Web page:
Kathy and I just discovered a street in Yorba Linda where the grownups dig Halloween even more than the kids. Don't tell anyone (it reduces the sheer intensity of the scariness) but the ghoul at left is Frank Amato, a doctor and volunteer docent at the Nixon library. I think he was meaning to flash a Nixonian V-for-victory sign, but he couldn't because he was holding a Snickers bar in one hand and a fake cocktail in the other.
Frank and his wife live on a cul-de-sac where the residents were dressed as witches, Na'vi, outlaw bikers, and giant pumpkins, dispensing candy by the fistful. One driveway had an inflatable Christmas merry-go-round next to a caped, hooded skeleton hauling a jack o'lantern in a chariot.
It's two months early for Christmas, sure. But a week early for Halloween. On our street a block or two away, we've had fewer trick-or-treaters every year. We weren't sure if it was a national decline owing to heightened parental anxiety (apparently not), evidence of concerns among evangelical Christians about pagan chochanals on All Hallows Eve, or maybe just our reputation as a dark, scary old people's block.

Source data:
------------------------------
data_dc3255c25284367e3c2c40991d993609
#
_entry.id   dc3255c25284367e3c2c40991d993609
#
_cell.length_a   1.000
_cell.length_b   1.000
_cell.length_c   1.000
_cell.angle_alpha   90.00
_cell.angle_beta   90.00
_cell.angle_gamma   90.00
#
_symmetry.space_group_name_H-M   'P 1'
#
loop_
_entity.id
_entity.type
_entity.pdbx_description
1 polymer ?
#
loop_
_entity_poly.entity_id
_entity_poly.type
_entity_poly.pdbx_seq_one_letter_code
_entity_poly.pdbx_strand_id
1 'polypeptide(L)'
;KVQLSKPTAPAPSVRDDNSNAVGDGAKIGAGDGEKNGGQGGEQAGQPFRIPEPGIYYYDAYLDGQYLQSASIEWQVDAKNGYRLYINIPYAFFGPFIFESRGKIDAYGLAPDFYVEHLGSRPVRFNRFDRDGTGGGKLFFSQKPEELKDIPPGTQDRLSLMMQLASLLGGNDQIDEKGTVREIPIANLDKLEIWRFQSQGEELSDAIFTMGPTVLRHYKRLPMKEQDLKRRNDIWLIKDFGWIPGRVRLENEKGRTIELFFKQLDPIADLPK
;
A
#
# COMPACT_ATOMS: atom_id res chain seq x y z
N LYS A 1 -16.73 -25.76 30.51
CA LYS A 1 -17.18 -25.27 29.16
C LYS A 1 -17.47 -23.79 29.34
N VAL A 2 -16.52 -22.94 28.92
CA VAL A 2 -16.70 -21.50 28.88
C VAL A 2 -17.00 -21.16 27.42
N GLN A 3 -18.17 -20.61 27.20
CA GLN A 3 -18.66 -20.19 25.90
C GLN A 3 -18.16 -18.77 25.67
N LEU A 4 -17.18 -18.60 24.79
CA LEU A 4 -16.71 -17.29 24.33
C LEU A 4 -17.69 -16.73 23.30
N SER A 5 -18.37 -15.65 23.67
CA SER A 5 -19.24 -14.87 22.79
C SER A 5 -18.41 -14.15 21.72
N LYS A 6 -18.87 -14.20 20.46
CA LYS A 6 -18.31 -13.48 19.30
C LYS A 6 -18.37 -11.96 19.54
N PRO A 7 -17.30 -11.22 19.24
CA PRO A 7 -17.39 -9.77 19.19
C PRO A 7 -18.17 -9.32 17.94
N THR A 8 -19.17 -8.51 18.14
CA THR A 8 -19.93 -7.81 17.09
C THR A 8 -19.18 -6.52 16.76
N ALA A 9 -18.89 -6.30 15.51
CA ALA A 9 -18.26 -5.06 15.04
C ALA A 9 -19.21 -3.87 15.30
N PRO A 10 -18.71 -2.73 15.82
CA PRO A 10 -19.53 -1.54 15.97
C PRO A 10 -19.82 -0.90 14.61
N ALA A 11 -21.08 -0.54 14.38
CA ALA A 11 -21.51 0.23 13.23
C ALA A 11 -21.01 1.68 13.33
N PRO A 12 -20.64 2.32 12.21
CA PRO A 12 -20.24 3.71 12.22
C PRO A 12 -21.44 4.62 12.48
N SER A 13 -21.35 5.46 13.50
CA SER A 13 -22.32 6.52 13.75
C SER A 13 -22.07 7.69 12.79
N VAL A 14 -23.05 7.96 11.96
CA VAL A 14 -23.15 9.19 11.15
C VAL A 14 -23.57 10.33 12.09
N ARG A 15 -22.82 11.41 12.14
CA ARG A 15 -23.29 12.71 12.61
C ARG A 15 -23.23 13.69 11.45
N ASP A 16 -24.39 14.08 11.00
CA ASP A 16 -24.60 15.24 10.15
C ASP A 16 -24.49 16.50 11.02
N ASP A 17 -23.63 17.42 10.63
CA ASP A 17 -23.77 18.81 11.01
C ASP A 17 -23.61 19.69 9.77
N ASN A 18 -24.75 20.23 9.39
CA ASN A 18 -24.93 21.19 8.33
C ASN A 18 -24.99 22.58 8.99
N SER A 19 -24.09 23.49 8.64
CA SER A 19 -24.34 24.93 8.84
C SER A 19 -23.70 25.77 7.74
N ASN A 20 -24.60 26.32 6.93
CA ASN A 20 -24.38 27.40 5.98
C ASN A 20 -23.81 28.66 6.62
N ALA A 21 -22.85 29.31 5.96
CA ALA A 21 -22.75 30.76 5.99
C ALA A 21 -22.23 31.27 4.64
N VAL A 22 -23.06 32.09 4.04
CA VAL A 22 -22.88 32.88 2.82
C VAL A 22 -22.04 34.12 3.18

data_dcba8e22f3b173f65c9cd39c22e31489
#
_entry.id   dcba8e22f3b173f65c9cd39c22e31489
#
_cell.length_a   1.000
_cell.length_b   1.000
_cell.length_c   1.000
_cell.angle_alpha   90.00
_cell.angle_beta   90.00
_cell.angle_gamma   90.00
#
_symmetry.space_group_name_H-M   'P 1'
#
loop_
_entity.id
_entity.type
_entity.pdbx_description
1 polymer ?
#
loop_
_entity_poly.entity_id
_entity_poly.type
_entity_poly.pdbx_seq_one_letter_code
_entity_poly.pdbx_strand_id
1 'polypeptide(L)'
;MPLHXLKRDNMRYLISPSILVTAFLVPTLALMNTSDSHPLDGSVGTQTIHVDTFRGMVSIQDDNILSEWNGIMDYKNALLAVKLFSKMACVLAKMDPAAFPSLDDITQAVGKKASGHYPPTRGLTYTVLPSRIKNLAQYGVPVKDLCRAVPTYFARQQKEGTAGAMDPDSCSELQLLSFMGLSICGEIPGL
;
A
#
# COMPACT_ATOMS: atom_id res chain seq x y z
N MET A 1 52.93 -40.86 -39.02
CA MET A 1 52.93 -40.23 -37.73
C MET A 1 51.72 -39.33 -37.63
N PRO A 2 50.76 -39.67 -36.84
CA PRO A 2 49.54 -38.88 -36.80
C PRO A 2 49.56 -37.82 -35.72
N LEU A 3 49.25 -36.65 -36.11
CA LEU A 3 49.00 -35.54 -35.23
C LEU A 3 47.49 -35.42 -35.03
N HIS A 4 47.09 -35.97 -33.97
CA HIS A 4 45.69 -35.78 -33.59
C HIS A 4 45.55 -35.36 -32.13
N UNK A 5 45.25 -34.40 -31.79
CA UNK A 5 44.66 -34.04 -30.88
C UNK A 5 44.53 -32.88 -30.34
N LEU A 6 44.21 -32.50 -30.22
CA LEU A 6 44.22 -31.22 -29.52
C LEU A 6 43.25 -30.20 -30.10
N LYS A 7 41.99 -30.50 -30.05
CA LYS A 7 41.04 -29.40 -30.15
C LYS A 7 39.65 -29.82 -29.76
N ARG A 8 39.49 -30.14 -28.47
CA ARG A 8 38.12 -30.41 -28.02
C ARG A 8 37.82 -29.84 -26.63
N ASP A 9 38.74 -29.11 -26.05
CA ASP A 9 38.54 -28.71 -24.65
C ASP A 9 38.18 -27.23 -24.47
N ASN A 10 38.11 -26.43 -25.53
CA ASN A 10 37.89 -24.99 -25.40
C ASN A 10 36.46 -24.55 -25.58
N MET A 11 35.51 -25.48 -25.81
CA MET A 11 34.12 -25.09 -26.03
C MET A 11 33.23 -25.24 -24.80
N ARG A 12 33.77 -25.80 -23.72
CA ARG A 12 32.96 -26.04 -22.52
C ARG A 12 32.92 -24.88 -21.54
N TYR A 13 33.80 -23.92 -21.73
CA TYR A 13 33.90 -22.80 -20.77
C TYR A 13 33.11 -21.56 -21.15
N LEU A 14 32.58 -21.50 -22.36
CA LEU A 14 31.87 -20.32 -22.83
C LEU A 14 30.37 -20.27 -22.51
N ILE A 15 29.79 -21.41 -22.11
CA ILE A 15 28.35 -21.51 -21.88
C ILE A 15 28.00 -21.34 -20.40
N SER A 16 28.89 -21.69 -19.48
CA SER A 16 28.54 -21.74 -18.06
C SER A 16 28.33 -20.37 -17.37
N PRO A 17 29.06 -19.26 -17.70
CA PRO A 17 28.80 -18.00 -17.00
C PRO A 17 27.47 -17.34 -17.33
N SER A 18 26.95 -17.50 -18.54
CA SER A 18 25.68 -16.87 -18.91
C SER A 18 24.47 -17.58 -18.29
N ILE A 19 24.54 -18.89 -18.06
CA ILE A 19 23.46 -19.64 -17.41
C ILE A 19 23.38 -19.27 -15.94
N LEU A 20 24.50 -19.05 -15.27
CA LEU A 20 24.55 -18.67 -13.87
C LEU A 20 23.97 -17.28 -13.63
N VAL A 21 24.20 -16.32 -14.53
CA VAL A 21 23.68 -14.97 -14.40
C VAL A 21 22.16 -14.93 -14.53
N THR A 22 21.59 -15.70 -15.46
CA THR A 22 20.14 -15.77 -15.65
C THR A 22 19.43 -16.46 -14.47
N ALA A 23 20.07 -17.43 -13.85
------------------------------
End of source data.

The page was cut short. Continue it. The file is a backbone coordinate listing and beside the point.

Now we think it's because of the annual spook night at our community center, which Kathy and I had never attended before. Although uncostumed, we participated on our afternoon walk. They had game booths, a pumpkin patch, and a petting zoo, where two lovely princesses were vying for sovereignty over a rabbit. At at dusk, parents led a costumed kids parade halfway around the lake to denude Dr. Amato's block of sugary combustibles. They'll be so full of Reese's and Butterfingers that they might not bother coming to our house on the real Halloween. That's okay. Leaves more for us!
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